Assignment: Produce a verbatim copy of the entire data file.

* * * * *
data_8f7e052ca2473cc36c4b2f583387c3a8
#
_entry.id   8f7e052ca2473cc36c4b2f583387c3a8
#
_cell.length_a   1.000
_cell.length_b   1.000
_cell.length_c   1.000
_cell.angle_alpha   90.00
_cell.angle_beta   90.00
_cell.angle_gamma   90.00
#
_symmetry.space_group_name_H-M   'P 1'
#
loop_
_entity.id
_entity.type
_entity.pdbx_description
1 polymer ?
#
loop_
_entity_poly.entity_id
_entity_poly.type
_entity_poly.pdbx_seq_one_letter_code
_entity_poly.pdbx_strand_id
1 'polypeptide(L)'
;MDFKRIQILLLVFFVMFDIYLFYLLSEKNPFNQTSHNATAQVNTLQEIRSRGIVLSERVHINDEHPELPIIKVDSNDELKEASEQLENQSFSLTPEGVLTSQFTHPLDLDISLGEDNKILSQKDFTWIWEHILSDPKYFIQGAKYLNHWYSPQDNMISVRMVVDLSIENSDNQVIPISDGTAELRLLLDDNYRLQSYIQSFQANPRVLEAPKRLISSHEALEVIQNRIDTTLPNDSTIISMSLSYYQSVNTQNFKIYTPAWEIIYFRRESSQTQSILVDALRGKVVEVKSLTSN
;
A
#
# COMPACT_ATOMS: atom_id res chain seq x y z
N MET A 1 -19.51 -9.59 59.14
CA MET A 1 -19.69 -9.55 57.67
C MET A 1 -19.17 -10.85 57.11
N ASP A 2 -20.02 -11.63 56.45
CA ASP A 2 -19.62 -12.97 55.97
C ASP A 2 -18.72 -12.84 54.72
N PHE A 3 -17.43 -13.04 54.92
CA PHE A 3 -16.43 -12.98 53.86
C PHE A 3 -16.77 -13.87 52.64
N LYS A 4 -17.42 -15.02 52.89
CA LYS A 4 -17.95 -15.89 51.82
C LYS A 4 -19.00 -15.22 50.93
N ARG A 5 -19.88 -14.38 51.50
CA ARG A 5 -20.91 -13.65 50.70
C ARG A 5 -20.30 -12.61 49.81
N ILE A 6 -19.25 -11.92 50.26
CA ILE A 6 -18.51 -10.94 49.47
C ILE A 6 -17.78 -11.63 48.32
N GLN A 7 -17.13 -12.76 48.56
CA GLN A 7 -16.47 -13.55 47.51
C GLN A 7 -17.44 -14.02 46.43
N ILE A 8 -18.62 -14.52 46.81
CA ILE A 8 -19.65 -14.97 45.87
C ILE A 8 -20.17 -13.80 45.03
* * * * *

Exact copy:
data_8f7e052ca2473cc36c4b2f583387c3a8
#
_entry.id   8f7e052ca2473cc36c4b2f583387c3a8
#
_cell.length_a   1.000
_cell.length_b   1.000
_cell.length_c   1.000
_cell.angle_alpha   90.00
_cell.angle_beta   90.00
_cell.angle_gamma   90.00
#
_symmetry.space_group_name_H-M   'P 1'
#
loop_
_entity.id
_entity.type
_entity.pdbx_description
1 polymer ?
#
loop_
_entity_poly.entity_id
_entity_poly.type
_entity_poly.pdbx_seq_one_letter_code
_entity_poly.pdbx_strand_id
1 'polypeptide(L)'
;MDFKRIQILLLVFFVMFDIYLFYLLSEKNPFNQTSHNATAQVNTLQEIRSRGIVLSERVHINDEHPELPIIKVDSNDELKEASEQLENQSFSLTPEGVLTSQFTHPLDLDISLGEDNKILSQKDFTWIWEHILSDPKYFIQGAKYLNHWYSPQDNMISVRMVVDLSIENSDNQVIPISDGTAELRLLLDDNYRLQSYIQSFQANPRVLEAPKRLISSHEALEVIQNRIDTTLPNDSTIISMSLSYYQSVNTQNFKIYTPAWEIIYFRRESSQTQSILVDALRGKVVEVKSLTSN
;
A
#
# COMPACT_ATOMS: atom_id res chain seq x y z
N MET A 1 -19.51 -9.59 59.14
CA MET A 1 -19.69 -9.55 57.67
C MET A 1 -19.17 -10.85 57.11
N ASP A 2 -20.02 -11.63 56.45
CA ASP A 2 -19.62 -12.97 55.97
C ASP A 2 -18.72 -12.84 54.72
N PHE A 3 -17.43 -13.04 54.92
CA PHE A 3 -16.43 -12.98 53.86
C PHE A 3 -16.77 -13.87 52.64
N LYS A 4 -17.42 -15.02 52.89
CA LYS A 4 -17.95 -15.89 51.82
C LYS A 4 -19.00 -15.22 50.93
N ARG A 5 -19.88 -14.38 51.50
CA ARG A 5 -20.91 -13.65 50.70
C ARG A 5 -20.30 -12.61 49.81
N ILE A 6 -19.25 -11.92 50.26
CA ILE A 6 -18.51 -10.94 49.47
C ILE A 6 -17.78 -11.63 48.32
N GLN A 7 -17.13 -12.76 48.56
CA GLN A 7 -16.47 -13.55 47.51
C GLN A 7 -17.44 -14.02 46.43
N ILE A 8 -18.62 -14.52 46.81
CA ILE A 8 -19.65 -14.97 45.87
C ILE A 8 -20.17 -13.80 45.03